5. The Nation Is Divided
We can all agree on one thing: disagreeing. 81% of Americans believe that we are more divided than at any other time in our nation's history, according to Time. (Remember, there was this thing called the Civil War). Americans can't even agree on what exactly the nation's most significant points of disagreement are: most Democrats believe gun control is a huge issue while most Republicans consider it unimportant; same with climate change and income equality, according to surveys from the Pew Institute.
Although contention and chaos might be the laws of the day, at least we'll always have a shared hatred of telemarketers to bind us all together.
Eden Arielle Gordon is a writer and musician from New York City.
Celebrate the 4th with these flicks!
Americans have always had different interpretations of patriotism. Even the Founding Fathers couldn't agree on what it means to be a "good" democratic citizen: While Thomas Jefferson and Benjamin Franklin encouraged citizens to question or even rebel against an overly intrusive government, John Adams believed that publicly criticizing the government could put the welfare of the country in danger. The lines are no less fuzzy in modern history. Was Joe McCarthy a patriot? Is Edward Snowden? Colin Kaepernick? It depends on who you ask.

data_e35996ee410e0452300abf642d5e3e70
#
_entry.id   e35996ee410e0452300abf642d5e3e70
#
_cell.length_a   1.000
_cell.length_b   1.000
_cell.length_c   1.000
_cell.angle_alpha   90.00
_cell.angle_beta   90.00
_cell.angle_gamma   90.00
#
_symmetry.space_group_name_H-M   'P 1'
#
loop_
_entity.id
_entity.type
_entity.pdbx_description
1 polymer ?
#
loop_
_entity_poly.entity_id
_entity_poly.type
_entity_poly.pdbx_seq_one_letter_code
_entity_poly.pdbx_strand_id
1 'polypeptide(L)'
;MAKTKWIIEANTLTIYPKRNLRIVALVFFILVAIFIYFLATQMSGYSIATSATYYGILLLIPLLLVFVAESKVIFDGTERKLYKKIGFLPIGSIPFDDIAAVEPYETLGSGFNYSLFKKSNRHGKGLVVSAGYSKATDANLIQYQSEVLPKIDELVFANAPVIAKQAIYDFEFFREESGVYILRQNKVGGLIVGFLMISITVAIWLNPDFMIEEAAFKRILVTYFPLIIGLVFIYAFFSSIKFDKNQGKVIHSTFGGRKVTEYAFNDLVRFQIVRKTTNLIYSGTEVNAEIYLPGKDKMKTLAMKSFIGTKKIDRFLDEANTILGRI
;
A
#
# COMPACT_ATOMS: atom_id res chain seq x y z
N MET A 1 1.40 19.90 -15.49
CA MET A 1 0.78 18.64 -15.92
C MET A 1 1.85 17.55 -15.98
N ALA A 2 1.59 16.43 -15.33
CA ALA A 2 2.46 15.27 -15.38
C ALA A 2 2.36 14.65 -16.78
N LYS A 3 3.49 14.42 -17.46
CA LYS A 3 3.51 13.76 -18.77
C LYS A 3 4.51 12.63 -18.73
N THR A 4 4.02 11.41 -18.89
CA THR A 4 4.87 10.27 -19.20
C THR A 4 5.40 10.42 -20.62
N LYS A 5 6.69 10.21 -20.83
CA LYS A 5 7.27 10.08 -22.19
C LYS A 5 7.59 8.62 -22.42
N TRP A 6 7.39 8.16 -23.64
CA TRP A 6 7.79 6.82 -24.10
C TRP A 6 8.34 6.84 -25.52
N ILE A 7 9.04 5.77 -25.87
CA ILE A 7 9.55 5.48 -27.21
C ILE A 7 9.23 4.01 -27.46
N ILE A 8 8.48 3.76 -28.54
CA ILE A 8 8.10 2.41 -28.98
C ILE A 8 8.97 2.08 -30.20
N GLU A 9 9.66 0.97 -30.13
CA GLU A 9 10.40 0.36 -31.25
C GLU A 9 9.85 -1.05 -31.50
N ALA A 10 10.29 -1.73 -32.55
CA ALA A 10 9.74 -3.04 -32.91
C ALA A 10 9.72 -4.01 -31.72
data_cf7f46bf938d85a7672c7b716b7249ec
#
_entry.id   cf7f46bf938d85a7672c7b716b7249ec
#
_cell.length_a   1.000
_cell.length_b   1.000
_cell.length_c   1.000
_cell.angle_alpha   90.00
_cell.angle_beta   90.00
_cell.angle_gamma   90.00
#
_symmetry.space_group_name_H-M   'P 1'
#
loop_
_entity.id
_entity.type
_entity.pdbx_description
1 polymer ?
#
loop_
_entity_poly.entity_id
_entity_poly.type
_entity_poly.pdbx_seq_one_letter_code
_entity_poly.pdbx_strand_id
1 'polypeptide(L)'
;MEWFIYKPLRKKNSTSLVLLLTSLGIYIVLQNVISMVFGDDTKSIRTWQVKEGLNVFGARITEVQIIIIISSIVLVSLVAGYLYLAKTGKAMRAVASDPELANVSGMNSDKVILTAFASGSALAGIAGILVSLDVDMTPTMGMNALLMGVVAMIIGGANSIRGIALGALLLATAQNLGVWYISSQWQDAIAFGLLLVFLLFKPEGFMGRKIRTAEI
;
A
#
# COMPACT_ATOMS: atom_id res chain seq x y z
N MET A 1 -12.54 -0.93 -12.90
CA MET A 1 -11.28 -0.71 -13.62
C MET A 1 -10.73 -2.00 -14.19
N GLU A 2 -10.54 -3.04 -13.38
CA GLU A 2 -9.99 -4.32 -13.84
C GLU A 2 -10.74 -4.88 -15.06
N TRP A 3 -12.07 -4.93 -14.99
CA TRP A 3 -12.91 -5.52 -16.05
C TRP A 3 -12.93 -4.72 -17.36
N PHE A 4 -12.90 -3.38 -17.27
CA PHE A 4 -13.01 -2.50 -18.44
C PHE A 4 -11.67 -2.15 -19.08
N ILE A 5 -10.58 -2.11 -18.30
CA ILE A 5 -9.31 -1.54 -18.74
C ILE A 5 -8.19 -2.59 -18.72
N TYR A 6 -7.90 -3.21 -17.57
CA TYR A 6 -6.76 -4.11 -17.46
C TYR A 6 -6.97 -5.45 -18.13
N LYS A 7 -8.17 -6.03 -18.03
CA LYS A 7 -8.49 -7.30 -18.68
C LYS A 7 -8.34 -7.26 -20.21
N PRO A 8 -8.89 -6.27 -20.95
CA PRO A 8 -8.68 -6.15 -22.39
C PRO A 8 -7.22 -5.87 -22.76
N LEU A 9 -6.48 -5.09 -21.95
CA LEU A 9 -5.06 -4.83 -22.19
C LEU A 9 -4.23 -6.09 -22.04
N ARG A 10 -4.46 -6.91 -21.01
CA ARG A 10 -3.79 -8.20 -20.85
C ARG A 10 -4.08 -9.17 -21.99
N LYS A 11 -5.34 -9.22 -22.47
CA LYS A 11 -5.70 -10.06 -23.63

Judging by our favorite 4th of July movies though, you'd never know that American patriotism was so nebulous or complex, perhaps because the rah-rah films touting individualism and liberty—including favorites like Mr. Smith Goes to Washington, Forrest Gump, Patton, Independence Day, and Saving Private Ryan—aim to please rather than make us think. These films may go down easy, but they can also be unrealistic, representative of only a small fraction of our population, tacitly xenophobic, or even downright creepy (Birth of a Nation, for example).
We may never come to a definitive conclusion about what it means to be an American patriot, but perhaps that's not the point. Meaningful debate, critique, and reflection could be a healthy antidote to our current culture of division and broad generalizations. So, if you're looking for something that will make you think this 4th of July, here are 10 films, from political thrillers to dramas and biopics, that show America in all its shades of color, not just red, white, and blue.